Label: Asylum Records
Released: 18th March 2022
For someone so open, Charli XCX remains somewhat of an enigma. A pop polymath, she’s spent her previous four albums and associated mixtapes, EPs and creative endeavours flicking around the zeitgeist’s dial trying to find signal amongst the noise. From brat-punk to the early sparks of hyperpop, huge collaborations to intimate bedroom pop, there’s little she’s tried and not found a way to excel at. And yet, in so many ways, ‘Crash’ feels like the first time we’re hearing the real Charli.
Heralded throughout the run-up as the final album in her deal with Atlantic Records, there’s a suggestion that this is Charli unleashed. Set free of expectations of what comes next, she’s out here, living her best Big Pop life. In others, though, it’s the sound of a triple A-list songwriter working tighter to the brief than ever before. A collection of giganto-bops flung with gleeful abandon, Charli is nothing if not a juxtaposition. This time, though, the results are nothing short of a triumph.
The layers within ‘Crash’ are countless. On the one hand, it’s a collection of pop looks combining to fizz and frazzle from the first spin. Opening title-track ‘Crash’ is a voguing ‘i like it when you sleep…’ era The 1975 pushed to extremes, all clipped guitars and 80s neon glow. Early singles ‘Good Ones’ and ‘New Ones’ prove that both on her own or with a crew, few can craft a bop like Charli XCX, while ‘Baby’ drips with sass and swagger, fuelled by orchestral stabs and a fearsome promise to ‘fuck you up”.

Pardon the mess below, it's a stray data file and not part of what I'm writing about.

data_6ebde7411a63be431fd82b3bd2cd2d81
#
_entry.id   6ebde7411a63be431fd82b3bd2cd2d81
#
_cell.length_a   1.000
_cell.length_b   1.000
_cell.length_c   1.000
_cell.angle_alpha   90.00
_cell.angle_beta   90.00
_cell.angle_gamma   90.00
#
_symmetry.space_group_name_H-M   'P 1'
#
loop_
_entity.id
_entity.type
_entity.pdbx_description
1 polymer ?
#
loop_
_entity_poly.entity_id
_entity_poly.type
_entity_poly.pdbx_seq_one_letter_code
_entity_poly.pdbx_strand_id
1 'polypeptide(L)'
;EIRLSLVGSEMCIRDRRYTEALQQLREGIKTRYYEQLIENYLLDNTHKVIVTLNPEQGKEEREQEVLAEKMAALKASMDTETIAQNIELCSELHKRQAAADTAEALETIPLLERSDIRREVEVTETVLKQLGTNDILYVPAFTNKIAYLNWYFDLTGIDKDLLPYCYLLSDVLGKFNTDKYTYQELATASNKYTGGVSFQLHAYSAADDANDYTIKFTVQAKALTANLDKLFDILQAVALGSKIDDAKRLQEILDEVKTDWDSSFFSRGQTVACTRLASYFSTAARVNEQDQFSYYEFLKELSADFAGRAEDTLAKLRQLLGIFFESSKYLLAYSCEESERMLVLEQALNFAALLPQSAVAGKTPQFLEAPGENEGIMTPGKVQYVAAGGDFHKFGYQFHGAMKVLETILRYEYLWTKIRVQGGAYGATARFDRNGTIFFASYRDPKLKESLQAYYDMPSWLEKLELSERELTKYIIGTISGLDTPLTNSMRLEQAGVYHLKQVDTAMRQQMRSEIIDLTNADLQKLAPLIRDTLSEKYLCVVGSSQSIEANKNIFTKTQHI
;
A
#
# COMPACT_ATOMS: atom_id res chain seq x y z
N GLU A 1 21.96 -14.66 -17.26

But ‘Crash’ isn’t just direct hits. It’s a meta marvel too. As a standalone single, Rina Sawayama collab ‘Beg For You’ might have left a few hoping for something more from two of modern pop’s defining icons. In the confines of an album, it soars. An interpolation of September’s 00s hit ‘Cry For You’, it’s a definitive spearing of the trend for reinterpreting those previous club bangers to grab the tailwind of a TikTok trend. Building and deconstructing pop music at will, it’s a sign of a master crafter at work.
From torchlight epic ‘Move Me’, to the mid-00s blogpop meets 80s excess of ‘Lightning’ and the raw, emotional stab of ‘Every Rule’ – it would be easy for ‘Crash’ to feel like a collection of disparate songs. While its sonic palette may shift, though, its quality never drops. Instead, it’s a monument to Charli’s ability to drift across to spectrum, changing hue as she goes. Only one track drifts beyond the magic three and a half minute pop sweet spot, most leaving the listener wanting more. Tight, focused and moving with dangerous intent, ‘Crash’ is Charli XCX’s main character moment.